The latest in my series on the subject, this follows the last upgrade in 2018: Mint 19 + Kodi 18 + Intel NUC i3.
Not much has changed in how I got my set up the way I want since 4 years ago. There is a minor change on how to get the TrueHD and DTS-HD MA audio passthrough working.
Update NUC’s UEFI
I grabbed the latest firmware from Intel (version 54) and flashed it onto the NUC. One issue I ran into (which presumably isn't new, just not noted previously), is that the NUC wasn't negotiating a display signal through my receiver and I had to plug it directly into the TV to see anything in order to do the firmware upgrade.
Next I went on a wild goose chase because after upgrading the firmware nothing could see the internal mSATA drive on which the OS is installed. After an hour and a half of messing with it (including downgrading the firmware) I eventually disconnected everything, opened it up, re-seated the drive, and put it back together and everything was fine. No idea what that was about.
Install Linux Mint 21.1
I then installed Mint 21.1. I won't cover that in this post. Plenty of better places to find that information. I'm using the 64-bit distribution.
Install Kodi 19
The Kodi Wiki install guide is pretty clear:
$ sudo apt install software-properties-common $ sudo add-apt-repository ppa:team-xbmc/ppa $ sudo apt update $ sudo apt install kodi
ALSA, PulseAudio, TrueHD, DTS-HD MA
Since last time some minor details about how to accomplish forcing Kodi to use ALSA have changed. I still use a custom session launcher, but instead of rather forcefully killing pulseaudio it uses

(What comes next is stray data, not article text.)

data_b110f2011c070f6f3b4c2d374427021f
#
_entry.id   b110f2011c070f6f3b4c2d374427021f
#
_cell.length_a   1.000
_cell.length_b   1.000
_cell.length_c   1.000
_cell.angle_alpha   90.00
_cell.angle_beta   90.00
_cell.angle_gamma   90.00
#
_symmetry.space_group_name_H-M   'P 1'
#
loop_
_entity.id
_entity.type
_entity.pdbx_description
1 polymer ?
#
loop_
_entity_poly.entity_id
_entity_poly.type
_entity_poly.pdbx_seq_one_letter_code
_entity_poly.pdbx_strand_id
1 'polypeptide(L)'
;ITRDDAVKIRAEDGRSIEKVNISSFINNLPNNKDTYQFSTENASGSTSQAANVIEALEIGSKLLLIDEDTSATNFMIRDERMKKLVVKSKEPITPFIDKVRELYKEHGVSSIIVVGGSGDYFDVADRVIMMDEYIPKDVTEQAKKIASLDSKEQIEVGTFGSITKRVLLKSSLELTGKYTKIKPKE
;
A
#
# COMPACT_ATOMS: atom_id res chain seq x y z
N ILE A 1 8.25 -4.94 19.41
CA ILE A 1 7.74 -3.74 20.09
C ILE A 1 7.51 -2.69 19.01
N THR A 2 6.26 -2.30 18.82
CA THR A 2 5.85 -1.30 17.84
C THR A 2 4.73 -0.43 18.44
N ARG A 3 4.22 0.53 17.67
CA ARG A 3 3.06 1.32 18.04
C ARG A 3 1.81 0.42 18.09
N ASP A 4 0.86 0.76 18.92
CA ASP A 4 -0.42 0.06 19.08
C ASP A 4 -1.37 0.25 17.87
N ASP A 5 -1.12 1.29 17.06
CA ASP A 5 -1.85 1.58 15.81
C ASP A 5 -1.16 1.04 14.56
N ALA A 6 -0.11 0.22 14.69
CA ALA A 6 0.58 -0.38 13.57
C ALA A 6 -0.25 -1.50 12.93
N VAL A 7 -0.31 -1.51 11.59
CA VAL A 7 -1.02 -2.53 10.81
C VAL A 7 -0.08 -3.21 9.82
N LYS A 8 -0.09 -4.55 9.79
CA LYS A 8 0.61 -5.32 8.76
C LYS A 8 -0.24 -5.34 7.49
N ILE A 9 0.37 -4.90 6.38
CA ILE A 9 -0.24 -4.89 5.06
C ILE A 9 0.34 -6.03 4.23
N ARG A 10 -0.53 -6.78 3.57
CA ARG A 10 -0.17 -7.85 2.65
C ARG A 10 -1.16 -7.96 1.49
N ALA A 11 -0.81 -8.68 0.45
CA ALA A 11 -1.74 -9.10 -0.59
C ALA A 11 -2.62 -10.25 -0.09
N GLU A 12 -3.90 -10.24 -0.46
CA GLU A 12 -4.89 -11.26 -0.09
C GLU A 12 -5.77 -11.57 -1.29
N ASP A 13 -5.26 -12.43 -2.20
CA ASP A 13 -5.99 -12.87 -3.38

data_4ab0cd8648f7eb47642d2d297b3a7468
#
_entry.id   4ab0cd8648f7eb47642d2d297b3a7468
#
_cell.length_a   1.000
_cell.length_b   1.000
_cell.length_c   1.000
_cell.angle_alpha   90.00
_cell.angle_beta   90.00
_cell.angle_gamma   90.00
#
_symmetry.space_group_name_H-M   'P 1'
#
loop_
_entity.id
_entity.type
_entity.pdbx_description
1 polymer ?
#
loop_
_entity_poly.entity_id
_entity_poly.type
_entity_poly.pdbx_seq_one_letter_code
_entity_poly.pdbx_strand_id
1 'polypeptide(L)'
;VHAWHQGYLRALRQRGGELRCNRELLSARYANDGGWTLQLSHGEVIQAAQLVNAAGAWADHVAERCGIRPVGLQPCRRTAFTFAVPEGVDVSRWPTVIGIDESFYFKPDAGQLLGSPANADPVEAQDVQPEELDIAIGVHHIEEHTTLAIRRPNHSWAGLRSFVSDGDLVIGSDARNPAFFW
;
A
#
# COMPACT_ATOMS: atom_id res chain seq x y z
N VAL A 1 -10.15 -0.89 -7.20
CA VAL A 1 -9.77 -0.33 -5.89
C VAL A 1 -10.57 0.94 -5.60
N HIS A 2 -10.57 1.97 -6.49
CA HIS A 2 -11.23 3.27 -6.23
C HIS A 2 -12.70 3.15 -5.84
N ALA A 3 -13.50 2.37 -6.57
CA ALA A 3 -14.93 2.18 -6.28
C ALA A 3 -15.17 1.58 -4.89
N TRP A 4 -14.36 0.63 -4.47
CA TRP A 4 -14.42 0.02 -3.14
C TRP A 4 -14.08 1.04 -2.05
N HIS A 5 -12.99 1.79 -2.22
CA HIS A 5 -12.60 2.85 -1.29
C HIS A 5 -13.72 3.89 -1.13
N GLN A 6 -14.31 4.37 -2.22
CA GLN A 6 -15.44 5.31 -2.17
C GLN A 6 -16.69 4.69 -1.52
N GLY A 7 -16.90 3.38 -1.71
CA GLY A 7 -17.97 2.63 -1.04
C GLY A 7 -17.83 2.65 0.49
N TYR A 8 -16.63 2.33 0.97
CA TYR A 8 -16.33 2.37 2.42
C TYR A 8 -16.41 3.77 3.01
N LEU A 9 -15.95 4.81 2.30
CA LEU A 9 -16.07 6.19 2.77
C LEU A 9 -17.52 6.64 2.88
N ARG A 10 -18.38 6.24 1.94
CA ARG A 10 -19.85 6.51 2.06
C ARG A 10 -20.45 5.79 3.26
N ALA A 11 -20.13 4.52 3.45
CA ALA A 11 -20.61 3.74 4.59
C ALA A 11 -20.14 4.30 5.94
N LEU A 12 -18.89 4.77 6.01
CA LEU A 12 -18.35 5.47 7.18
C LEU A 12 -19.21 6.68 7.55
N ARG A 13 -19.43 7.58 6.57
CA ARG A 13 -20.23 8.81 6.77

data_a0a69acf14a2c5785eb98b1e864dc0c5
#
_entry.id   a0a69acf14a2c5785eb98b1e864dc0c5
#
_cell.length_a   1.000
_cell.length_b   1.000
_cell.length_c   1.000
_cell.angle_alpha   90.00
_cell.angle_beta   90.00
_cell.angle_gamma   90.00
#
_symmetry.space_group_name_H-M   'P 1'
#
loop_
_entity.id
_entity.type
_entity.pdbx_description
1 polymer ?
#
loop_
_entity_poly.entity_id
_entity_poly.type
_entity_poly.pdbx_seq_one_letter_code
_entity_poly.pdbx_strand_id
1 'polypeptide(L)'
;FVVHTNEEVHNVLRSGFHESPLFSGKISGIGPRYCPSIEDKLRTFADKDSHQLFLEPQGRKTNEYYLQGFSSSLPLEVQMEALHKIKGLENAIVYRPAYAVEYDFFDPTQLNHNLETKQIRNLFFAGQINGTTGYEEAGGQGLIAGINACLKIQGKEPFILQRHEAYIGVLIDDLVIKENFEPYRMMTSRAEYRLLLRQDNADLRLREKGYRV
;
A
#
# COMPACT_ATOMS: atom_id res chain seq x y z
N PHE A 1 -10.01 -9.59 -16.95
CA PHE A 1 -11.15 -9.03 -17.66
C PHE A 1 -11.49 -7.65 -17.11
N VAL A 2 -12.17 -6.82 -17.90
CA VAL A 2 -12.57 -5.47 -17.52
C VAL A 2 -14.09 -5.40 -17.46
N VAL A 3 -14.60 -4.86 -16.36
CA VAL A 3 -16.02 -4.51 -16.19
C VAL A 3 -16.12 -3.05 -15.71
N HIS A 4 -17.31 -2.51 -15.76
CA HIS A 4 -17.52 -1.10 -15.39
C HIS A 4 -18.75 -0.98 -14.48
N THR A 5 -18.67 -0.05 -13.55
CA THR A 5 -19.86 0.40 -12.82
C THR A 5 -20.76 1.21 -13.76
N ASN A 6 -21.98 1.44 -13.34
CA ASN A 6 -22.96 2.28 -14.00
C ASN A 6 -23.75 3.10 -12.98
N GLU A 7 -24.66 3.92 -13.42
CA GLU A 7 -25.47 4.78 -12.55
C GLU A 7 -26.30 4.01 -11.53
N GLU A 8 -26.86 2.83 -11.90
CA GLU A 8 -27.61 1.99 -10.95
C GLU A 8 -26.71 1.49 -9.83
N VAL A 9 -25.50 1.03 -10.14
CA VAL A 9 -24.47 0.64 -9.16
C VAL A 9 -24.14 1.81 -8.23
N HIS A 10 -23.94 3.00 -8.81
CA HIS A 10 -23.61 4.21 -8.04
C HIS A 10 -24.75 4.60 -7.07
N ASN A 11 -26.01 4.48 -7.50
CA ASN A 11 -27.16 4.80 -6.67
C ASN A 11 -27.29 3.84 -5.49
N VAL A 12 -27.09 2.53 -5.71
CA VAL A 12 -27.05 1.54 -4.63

pasuspender and sets an environment variable for Kodi.
Create our custom session launcher:
$ nano ~/kodi_custom_session_launcher
#!/bin/bash pasuspender -- env KODI_AE_SINK=ALSA kodi
Make the launcher executable:
$ chmod +x ~/kodi_custom_session_launcher
Now create the custom XSession entry:
$ sudo nano /usr/share/xsessions/Kodi_ALSA.desktop
And paste in:
[Desktop Entry] Name=Kodi with ALSA Comment=This session will start KODI Media Center # Note: Change "kyle" to your username Exec=/home/kyle/kodi_custom_session_launcher TryExec=/home/kyle/kodi_custom_session_launcher Type=Application
Now if you log out you should be able to select "Kodi with ALSA" as a session option from your login manager. In Mint, this is accomplished by clicking the circle to the right of the user name.
After a little fussing and some restarts I eventually saw the correct audio targets in the Kodi settings and everything seems to be happy with the audio passthrough support.
I setup some stuff in Kodi's advanced settings file to disable the splash screen, hide the ext4 file system's "lost+found" directories, and increase the network streaming buffer.
Create the file:
$ nano ~/.kodi/userdata/advancedsettings.xml
And paste in:
<?xml version="1.0" encoding="UTF-8"?> <advancedsettings> <splash>false</splash> <video> <excludefromlisting> <regexp>lost\+found</regexp> </excludefromlisting> <excludefromscan> <regexp>lost\+found</regexp> </excludefromscan> <excludetvshowsfromscan> <regexp>lost\+found</regexp> </excludetvshowsfromscan> </video> <network> <cachemembuffersize>15728640</cachemembuffersize> </network> </advancedsettings>
NUC's Remote Control IR Receiver
To use the NUC's built-in IR receiver we need to install the ir-keytable utility:
$ sudo apt install ir-keytable
Then we define the keytable we need for the Onkyo RC-764M remote using the Xbox keycode 33003. Create the file:
$ sudo mkdir /etc/rc_keymaps $ sudo nano /etc/rc_keymaps/onkyo_rc-764m_nec_33003
And paste in: